A Kentucky widower bound for 1820's Texas with his young son is thwarted in his efforts by a corrupt constable, a long-standing family feud, and a beautiful indentured servant. . You can read more in Google, Youtube, Wiki
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The Kentuckian torrent reviews
Kevin G (mx) wrote: Raw, odd and fascinating view of selling. If you are intrigued but what makes people tick and the surreality of real life you may enjoy.
Daniel B (ca) wrote: I didn't expect much. This movie has excellent acting and in an unpretentious way does manage to be funny and speak to us depressed American Liberals about not giving up and running away.
Wayne F (es) wrote: Dull and boring morelike. The casting was terrible and when Matt Lucas turned up it seemed to become a comedy. The only good thing was the ok special fx
Hector C (kr) wrote: MUY COMICA E ILARANTE
Sarah Z (ca) wrote: This is one of Lasse Hallestrom's best films. Richard Dreyfuss and Holly Hunter star in an offbeat comedy where the characters are the punchlines. Holly Hunter gives another excellent performance with a dead on Boston accent. Dreyfuss plays the most enigmatic character, the one "tearing apart" the family, and so has the central role, but his past remains a mystery. When we first encounter him he is alone, a man in his sixties perhaps, staring out over the sea, with behind him a divorce only recently finalized. A funny and serious movie about a man who meets his wife and tries to fit in with her family.Fly me to the moon.........
Daniel A (br) wrote: Long before the Academy awarded Kathryn Bigelow her Best Director Oscar in 2010, the Golden Globes had given their first female Best Director award more than twenty five years earlier. The woman to receive such an honour? Barbra Streisand. No matter what your opinion of her, there can be no denying that Ms. Streisand is one talented lady. A fine actress of both stage and screen, multi Grammy winning recording artist, and a director too. Yentl is testament to her ambition and fearlessness as an auteur. However unless orthodox Jewish, gender-bending musical-dramas are your particular preference, Yentl might not be a film you particularly enjoy. The story follows Streisand's Yentl, a brash but intelligent girl who wishes to spend her days studying Jewish scripture rather than tending to household chores; something frowned upon in Orthodox Judaism. Following the tragic death of her father, she cuts her hair and dresses as a man in order to enroll at university and become a scholar. Naturally this leads to a complex web of deceit, as Yentl falls in love with her classmate Avigdor (Mandy Patinkin), and herself becomes the object of desire for a young woman named Hadass (Amy Irving). What unfolds is a deepening triangle of love and lies that escalades to startling levels before Yentl admits the truth. Throughout the film Streisand narrates her character's inner monologues through a series of musical numbers, though few stand out. Most notable is 'Papa, Can You Hear Me?' which has become easily the most famous song from the soundtrack. As a challenge to traditional gender roles and the pure primitiveness of such extreme patriarchal society, Yentl manages to get its message across fairly well. It's honest and heartfelt, and shows the lengths some are willing to go in order to achieve equality. However the biggest problem here lies in the fact that Streisand is so clearly a woman in every scene. Fair enough, I can imagine that some of the men in the academy may not notice her lack of facial hair and womanly voice, but the only person in the entire film who suspects anything is a half-blind old lady. While I know the story is much more about what Yentl's cross dressing represents rather than how good it actually is, I couldn't help but be distracted by how glaring this problem is, and as such felt the credibility of the film suffered. Similarly I found it hard to agree with Yentl's constant avoidance of telling the truth. She is given a number of opportunities to come clean, but instead takes the cowardly route, allowing her ruse to grow bigger and more damaging to those around her, even going to the extreme of marrying an unsuspecting young girl to avoid coming clean. As such I found Yentl a frustrating film. Though I admire Streisand's talents as both director and actress, as well as her intentions with the story, I found the complete lack of believability a real hindrance to my enjoyment of the film. Also as a musical the film fails to capture the essence of what made Streisand so wonderful in Funny Girl for example, and with the exception of one or two, the songs all sounds very similar.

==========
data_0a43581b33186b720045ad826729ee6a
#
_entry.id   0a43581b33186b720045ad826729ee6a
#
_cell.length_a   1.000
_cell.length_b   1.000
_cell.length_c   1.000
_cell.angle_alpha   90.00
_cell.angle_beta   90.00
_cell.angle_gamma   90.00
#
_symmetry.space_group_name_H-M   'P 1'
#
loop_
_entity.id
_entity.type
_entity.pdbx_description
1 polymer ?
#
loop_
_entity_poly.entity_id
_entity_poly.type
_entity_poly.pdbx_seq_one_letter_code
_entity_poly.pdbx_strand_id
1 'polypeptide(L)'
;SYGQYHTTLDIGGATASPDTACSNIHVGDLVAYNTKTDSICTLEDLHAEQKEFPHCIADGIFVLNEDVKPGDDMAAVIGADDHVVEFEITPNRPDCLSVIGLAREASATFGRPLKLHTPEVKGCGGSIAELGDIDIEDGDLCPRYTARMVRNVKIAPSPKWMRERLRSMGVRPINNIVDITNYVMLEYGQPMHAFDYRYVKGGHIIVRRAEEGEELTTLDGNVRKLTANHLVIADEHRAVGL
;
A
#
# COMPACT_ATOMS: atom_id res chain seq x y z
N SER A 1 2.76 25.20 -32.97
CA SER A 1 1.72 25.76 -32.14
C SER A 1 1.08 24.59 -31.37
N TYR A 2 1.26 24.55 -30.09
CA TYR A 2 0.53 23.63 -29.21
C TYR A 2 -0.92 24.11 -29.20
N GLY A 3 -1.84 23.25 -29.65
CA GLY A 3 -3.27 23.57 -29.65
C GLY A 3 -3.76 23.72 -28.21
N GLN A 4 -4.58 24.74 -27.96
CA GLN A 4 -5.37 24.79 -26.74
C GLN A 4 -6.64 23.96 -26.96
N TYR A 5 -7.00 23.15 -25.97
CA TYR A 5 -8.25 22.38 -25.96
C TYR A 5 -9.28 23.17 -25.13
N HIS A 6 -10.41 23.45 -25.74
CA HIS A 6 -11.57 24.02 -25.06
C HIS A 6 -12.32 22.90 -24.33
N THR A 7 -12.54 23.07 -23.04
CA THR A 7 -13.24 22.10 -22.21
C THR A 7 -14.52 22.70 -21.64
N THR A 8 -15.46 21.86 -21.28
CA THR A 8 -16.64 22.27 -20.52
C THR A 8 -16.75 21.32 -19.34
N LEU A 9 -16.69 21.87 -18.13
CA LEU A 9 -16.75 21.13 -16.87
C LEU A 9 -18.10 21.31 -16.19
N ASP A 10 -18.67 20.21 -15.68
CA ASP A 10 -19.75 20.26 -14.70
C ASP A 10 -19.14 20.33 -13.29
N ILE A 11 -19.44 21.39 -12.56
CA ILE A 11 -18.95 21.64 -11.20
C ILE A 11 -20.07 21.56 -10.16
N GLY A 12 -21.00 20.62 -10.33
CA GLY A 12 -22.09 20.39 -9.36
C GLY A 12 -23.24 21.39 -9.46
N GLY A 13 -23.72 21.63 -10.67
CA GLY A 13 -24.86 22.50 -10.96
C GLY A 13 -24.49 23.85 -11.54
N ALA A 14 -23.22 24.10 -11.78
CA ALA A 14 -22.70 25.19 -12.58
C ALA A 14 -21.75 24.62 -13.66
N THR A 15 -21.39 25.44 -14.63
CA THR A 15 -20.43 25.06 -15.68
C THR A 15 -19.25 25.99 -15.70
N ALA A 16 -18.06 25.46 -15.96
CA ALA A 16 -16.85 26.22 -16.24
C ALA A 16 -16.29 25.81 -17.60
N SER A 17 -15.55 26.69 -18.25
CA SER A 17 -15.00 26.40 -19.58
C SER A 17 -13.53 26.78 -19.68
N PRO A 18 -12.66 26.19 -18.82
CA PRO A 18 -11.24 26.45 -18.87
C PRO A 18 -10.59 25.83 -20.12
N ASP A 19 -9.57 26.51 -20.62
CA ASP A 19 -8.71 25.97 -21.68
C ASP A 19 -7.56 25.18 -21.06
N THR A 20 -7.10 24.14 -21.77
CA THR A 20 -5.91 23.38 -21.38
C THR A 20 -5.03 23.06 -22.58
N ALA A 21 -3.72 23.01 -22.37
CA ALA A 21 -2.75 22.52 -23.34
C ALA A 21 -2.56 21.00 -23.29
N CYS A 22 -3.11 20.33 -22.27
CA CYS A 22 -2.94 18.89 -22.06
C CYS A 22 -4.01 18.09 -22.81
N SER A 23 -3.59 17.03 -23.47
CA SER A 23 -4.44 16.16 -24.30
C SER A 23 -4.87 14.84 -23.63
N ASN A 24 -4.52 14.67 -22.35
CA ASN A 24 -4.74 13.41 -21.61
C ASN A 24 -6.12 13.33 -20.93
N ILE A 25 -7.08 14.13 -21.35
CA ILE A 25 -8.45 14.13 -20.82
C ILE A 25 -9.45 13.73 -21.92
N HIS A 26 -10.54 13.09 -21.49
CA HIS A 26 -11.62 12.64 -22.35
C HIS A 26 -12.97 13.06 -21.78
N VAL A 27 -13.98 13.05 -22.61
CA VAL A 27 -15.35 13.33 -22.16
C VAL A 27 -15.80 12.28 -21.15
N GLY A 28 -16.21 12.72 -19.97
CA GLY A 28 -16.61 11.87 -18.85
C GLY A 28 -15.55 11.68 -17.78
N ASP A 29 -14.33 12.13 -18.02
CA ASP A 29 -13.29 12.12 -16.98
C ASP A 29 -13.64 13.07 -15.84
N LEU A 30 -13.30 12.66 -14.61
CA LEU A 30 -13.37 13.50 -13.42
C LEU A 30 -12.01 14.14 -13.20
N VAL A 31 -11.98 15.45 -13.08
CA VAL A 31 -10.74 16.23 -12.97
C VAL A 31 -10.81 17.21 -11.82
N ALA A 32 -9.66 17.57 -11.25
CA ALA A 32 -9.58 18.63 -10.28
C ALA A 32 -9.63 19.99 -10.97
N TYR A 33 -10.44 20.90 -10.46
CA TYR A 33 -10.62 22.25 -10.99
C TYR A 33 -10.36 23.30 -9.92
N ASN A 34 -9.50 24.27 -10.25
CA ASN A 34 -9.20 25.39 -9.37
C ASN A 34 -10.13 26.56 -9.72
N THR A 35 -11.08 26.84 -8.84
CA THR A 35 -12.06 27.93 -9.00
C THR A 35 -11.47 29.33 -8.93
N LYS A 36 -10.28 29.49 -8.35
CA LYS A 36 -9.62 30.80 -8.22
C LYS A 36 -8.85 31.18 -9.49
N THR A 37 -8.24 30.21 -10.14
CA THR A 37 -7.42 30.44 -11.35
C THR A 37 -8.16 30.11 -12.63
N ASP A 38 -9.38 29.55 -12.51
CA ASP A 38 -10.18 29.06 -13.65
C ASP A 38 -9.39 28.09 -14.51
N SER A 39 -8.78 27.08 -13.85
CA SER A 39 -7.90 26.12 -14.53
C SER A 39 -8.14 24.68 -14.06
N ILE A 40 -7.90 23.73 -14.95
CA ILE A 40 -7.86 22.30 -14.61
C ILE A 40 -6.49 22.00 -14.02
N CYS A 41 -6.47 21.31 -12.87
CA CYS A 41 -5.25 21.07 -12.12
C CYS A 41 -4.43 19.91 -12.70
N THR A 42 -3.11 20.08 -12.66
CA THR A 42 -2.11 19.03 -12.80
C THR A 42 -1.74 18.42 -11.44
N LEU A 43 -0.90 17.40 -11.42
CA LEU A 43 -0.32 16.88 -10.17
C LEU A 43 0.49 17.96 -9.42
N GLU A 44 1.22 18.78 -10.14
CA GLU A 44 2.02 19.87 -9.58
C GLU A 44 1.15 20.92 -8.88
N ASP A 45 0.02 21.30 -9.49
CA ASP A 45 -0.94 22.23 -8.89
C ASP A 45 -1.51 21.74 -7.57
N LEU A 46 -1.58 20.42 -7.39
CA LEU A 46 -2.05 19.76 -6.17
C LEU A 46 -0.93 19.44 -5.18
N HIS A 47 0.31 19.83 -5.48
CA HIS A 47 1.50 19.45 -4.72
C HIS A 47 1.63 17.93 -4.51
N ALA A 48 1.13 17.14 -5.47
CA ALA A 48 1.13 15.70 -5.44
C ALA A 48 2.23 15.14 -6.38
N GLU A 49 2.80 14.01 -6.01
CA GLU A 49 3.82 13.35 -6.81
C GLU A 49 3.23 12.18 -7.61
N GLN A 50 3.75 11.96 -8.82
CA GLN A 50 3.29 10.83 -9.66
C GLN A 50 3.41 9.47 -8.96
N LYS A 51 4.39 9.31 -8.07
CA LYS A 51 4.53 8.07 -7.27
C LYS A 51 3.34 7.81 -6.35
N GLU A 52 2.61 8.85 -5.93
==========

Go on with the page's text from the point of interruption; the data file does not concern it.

Choo T (ru) wrote: Yeah positive about love.
Jillian L (it) wrote: So, this is a pretty interesting true story law drama about the use of needles in hospitals. First off, it was a topic I knew nothing about, so that part was fascinating. The only problem was that parts of the script got really jargon-y, both from a law and medical standpoint. Basically, I understood the majority of what was going on, but I wish I could have had a full understanding. Also, this movie is a bit slow paced, which got a little boring. On the flip side, what really shone out was Chris Evans' acting performance. Now, I love Captain America as much as the next person, but this gave him an opportunity to really play a character, and he did a really good job, it was completely different from anything I've ever seen him in. Overall though, a movie that could have been absolutely fantastic, is just decent.
Brandon S (mx) wrote: This movie may have broken some kind of record for the most explosions committed to film. However, with all the crazy and exciting action sequences, this movie just didn't have the heart or the eloquence that Woo's other movies had. Its also really hard to side with any of this characters.